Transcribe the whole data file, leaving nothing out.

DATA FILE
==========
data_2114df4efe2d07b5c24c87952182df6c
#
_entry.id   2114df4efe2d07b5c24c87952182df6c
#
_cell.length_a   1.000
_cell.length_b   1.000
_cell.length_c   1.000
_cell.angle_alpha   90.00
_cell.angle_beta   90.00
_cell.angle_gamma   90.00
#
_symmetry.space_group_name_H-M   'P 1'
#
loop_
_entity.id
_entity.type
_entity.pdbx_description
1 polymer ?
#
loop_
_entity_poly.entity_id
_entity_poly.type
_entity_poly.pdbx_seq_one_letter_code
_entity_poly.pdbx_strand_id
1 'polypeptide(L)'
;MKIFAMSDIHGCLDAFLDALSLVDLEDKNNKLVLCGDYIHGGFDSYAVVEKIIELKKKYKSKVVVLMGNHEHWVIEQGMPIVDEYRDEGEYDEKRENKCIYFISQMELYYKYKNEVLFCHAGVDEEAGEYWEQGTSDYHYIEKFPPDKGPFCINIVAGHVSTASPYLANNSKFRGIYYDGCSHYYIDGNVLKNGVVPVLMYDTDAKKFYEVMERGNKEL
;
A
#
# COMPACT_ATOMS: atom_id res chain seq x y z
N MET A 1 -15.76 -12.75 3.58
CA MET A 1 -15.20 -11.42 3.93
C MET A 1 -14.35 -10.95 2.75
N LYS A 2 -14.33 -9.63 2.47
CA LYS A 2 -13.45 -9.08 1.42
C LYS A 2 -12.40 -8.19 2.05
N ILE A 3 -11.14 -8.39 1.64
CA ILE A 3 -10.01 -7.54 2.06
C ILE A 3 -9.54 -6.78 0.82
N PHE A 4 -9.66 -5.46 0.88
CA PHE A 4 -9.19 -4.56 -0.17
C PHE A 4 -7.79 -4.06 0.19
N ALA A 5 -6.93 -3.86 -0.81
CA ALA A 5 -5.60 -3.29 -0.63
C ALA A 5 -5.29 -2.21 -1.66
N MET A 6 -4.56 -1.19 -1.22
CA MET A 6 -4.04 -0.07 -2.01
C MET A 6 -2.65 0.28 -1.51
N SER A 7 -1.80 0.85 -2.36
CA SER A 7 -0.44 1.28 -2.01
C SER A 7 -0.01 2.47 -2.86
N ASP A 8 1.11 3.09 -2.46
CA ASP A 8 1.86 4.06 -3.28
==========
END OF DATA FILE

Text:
data_2114df4efe2d07b5c24c87952182df6c
#
_entry.id   2114df4efe2d07b5c24c87952182df6c
#
_cell.length_a   1.000
_cell.length_b   1.000
_cell.length_c   1.000
_cell.angle_alpha   90.00
_cell.angle_beta   90.00
_cell.angle_gamma   90.00
#
_symmetry.space_group_name_H-M   'P 1'
#
loop_
_entity.id
_entity.type
_entity.pdbx_description
1 polymer ?
#
loop_
_entity_poly.entity_id
_entity_poly.type
_entity_poly.pdbx_seq_one_letter_code
_entity_poly.pdbx_strand_id
1 'polypeptide(L)'
;MKIFAMSDIHGCLDAFLDALSLVDLEDKNNKLVLCGDYIHGGFDSYAVVEKIIELKKKYKSKVVVLMGNHEHWVIEQGMPIVDEYRDEGEYDEKRENKCIYFISQMELYYKYKNEVLFCHAGVDEEAGEYWEQGTSDYHYIEKFPPDKGPFCINIVAGHVSTASPYLANNSKFRGIYYDGCSHYYIDGNVLKNGVVPVLMYDTDAKKFYEVMERGNKEL
;
A
#
# COMPACT_ATOMS: atom_id res chain seq x y z
N MET A 1 -15.76 -12.75 3.58
CA MET A 1 -15.20 -11.42 3.93
C MET A 1 -14.35 -10.95 2.75
N LYS A 2 -14.33 -9.63 2.47
CA LYS A 2 -13.45 -9.08 1.42
C LYS A 2 -12.40 -8.19 2.05
N ILE A 3 -11.14 -8.39 1.64
CA ILE A 3 -10.01 -7.54 2.06
C ILE A 3 -9.54 -6.78 0.82
N PHE A 4 -9.66 -5.46 0.88
CA PHE A 4 -9.19 -4.56 -0.17
C PHE A 4 -7.79 -4.06 0.19
N ALA A 5 -6.93 -3.86 -0.81
CA ALA A 5 -5.60 -3.29 -0.63
C ALA A 5 -5.29 -2.21 -1.66
N MET A 6 -4.56 -1.19 -1.22
CA MET A 6 -4.04 -0.07 -2.01
C MET A 6 -2.65 0.28 -1.51
N SER A 7 -1.80 0.85 -2.36
CA SER A 7 -0.44 1.28 -2.01
C SER A 7 -0.01 2.47 -2.86
N ASP A 8 1.11 3.09 -2.46
CA ASP A 8 1.86 4.06 -3.28